The Senate Environment and Public Works Committee held a hearing this week focusing on Oversight of Domestic Renewable Fuels. In prepared testimony, Brooke Coleman, Executive Director of the Advanced Ethanol Council said advanced ethanol will expand rapidly upon the market foundation being built by existing ethanol production if government policies allow advanced ethanol technologies to compete. Coleman warned against "backsliding" on current investments in domestic ethanol production and challenged the misperceptions of America's ethanol industry.
Coleman called for a stable and long-term commitment to increase market access and competitiveness in the U.S. liquid fuel marketplace. Such commitment would involve permanently eliminating the so-called ethanol "blend wall" by first and foremost incentivize the production of flexible fuel vehicles. Also needed are forward-looking policies that expand the installation of ethanol fueling infrastructure, such as blender pumps offering a wide range of ethanol blends like E40 or E85.
USDA Secretary Tom Vilsack rebuffed numerous criticisms of ethanol and the blender's credit from the panel and repeatedly tried to clear up misinformation about ethanol's impact on food inflation.
But, perhaps his most significant statement came when Committee Chairwoman Barbara Boxer, D-Calif., asked if the ethanol credit expires when the nation reaches, under the renewable fuels standard, 15 billion gallons of production
"You've actually I think time-limited it this year, it expires at the end of this year," Vilsack said. "My hope is that you think not about creating a cliff but creating a glide path. Phasing this out over a period of time and frankly phasing out the tariff over a period of time, but utilizing those incentives to grow this industry and to make the supply more convenient with more blender pumps.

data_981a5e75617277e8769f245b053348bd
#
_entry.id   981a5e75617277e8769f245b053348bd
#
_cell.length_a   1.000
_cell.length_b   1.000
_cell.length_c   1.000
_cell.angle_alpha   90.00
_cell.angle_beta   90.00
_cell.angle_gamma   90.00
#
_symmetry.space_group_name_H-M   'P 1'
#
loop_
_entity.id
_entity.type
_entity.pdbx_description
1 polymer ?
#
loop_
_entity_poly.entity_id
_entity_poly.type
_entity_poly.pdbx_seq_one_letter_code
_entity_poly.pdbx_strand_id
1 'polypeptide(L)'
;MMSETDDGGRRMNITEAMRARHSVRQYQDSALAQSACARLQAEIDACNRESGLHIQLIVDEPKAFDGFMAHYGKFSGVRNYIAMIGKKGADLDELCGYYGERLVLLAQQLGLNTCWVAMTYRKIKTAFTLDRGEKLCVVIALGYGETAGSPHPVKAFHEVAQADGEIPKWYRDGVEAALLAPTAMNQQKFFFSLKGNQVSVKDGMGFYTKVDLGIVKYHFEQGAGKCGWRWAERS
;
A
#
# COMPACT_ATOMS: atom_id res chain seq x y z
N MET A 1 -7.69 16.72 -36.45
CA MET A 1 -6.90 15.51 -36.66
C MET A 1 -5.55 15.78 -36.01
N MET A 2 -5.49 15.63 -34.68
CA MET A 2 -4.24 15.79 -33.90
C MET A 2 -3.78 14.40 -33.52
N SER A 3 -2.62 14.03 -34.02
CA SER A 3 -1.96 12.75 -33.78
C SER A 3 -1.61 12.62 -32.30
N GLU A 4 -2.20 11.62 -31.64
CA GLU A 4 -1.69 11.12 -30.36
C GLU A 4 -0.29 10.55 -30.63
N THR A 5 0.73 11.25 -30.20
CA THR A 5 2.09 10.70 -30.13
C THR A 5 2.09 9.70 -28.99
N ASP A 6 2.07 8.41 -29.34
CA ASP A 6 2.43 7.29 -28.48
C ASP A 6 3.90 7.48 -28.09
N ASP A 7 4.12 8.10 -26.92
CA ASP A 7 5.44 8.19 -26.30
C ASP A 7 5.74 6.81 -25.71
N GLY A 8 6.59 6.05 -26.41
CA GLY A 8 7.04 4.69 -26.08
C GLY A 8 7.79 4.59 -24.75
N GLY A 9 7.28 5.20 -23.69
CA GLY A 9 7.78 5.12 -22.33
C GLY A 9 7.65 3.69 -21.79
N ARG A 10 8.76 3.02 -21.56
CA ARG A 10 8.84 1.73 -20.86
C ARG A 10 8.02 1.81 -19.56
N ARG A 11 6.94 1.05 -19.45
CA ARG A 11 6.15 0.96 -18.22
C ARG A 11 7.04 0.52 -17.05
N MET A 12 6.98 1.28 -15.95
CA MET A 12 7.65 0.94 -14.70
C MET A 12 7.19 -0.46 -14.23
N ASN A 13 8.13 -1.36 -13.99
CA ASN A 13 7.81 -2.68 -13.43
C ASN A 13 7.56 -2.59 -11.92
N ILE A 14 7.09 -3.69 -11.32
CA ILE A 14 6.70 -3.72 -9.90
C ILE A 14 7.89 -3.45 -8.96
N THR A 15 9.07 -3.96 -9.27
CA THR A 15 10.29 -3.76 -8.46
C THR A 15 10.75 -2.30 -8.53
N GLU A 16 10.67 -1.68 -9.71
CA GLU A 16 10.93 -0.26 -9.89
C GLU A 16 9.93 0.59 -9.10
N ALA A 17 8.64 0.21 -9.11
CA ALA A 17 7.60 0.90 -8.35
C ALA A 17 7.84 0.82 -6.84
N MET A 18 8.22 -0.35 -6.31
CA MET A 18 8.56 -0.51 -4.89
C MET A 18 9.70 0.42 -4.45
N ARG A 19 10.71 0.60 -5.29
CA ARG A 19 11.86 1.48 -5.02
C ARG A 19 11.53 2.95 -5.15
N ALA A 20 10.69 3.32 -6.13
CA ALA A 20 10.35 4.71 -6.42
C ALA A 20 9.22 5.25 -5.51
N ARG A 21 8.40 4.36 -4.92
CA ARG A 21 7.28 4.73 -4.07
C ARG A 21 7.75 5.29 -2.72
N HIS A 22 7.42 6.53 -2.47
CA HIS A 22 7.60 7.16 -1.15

But the deck already seemed 'stacked' in the Environment and Public Works Committee as Senators repeatedly questioned ethanol's efficiency, impact on engines, food prices and subsidy cost to taxpayers.
Ranking Member James Inhofe, R-Okla., has proposed a bill to allow states like his, to opt out of the ethanol requirement, but said he'd back off, if flex fuel blender pumps included 'clear' or 100% gasoline.
Secretary Vilsack also spent time explaining that U.S. farmers and ethanol are not to blame for tight grain supplies and high food prices.
"To suggest ethanol is the reason when you have increased productivity of the U.S. farmer, when you have so little of the food dollar going to the farmer, when you have multiple reasons outside of the United States that are responsible for any shortages that might exist, to me it's just not fair," Vilsack said.
Vilsack pointed to an earlier study that corn ethanol's responsible for just one-tenth of food inflation and suggested soaring oil prices are the real culprit.